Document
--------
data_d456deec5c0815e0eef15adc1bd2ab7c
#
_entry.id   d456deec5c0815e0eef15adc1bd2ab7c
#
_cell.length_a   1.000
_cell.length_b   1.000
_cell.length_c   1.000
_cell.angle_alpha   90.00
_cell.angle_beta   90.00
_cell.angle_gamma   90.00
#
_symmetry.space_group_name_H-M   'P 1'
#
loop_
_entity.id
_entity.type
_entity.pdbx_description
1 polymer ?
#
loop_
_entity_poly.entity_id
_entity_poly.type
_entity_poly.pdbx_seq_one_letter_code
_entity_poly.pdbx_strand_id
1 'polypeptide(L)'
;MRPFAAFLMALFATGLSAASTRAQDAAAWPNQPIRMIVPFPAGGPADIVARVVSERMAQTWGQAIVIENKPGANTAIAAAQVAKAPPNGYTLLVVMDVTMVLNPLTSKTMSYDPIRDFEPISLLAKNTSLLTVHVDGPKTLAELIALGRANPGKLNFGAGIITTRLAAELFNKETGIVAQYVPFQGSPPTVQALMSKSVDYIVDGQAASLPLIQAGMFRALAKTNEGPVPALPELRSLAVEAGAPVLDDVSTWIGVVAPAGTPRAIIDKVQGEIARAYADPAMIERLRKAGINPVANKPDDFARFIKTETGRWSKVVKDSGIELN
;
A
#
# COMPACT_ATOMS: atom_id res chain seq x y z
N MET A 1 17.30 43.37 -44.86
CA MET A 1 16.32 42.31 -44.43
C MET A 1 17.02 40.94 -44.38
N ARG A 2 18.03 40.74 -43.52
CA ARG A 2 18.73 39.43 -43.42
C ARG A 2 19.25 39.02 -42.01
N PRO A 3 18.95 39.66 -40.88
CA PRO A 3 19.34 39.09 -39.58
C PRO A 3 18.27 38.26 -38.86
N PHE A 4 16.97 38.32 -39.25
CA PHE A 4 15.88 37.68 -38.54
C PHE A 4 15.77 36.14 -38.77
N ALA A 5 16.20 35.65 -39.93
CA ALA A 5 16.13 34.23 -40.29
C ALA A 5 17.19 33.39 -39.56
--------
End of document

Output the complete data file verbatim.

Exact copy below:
data_d456deec5c0815e0eef15adc1bd2ab7c
#
_entry.id   d456deec5c0815e0eef15adc1bd2ab7c
#
_cell.length_a   1.000
_cell.length_b   1.000
_cell.length_c   1.000
_cell.angle_alpha   90.00
_cell.angle_beta   90.00
_cell.angle_gamma   90.00
#
_symmetry.space_group_name_H-M   'P 1'
#
loop_
_entity.id
_entity.type
_entity.pdbx_description
1 polymer ?
#
loop_
_entity_poly.entity_id
_entity_poly.type
_entity_poly.pdbx_seq_one_letter_code
_entity_poly.pdbx_strand_id
1 'polypeptide(L)'
;MRPFAAFLMALFATGLSAASTRAQDAAAWPNQPIRMIVPFPAGGPADIVARVVSERMAQTWGQAIVIENKPGANTAIAAAQVAKAPPNGYTLLVVMDVTMVLNPLTSKTMSYDPIRDFEPISLLAKNTSLLTVHVDGPKTLAELIALGRANPGKLNFGAGIITTRLAAELFNKETGIVAQYVPFQGSPPTVQALMSKSVDYIVDGQAASLPLIQAGMFRALAKTNEGPVPALPELRSLAVEAGAPVLDDVSTWIGVVAPAGTPRAIIDKVQGEIARAYADPAMIERLRKAGINPVANKPDDFARFIKTETGRWSKVVKDSGIELN
;
A
#
# COMPACT_ATOMS: atom_id res chain seq x y z
N MET A 1 17.30 43.37 -44.86
CA MET A 1 16.32 42.31 -44.43
C MET A 1 17.02 40.94 -44.38
N ARG A 2 18.03 40.74 -43.52
CA ARG A 2 18.73 39.43 -43.42
C ARG A 2 19.25 39.02 -42.01
N PRO A 3 18.95 39.66 -40.88
CA PRO A 3 19.34 39.09 -39.58
C PRO A 3 18.27 38.26 -38.86
N PHE A 4 16.97 38.32 -39.25
CA PHE A 4 15.88 37.68 -38.54
C PHE A 4 15.77 36.14 -38.77
N ALA A 5 16.20 35.65 -39.93
CA ALA A 5 16.13 34.23 -40.29
C ALA A 5 17.19 33.39 -39.56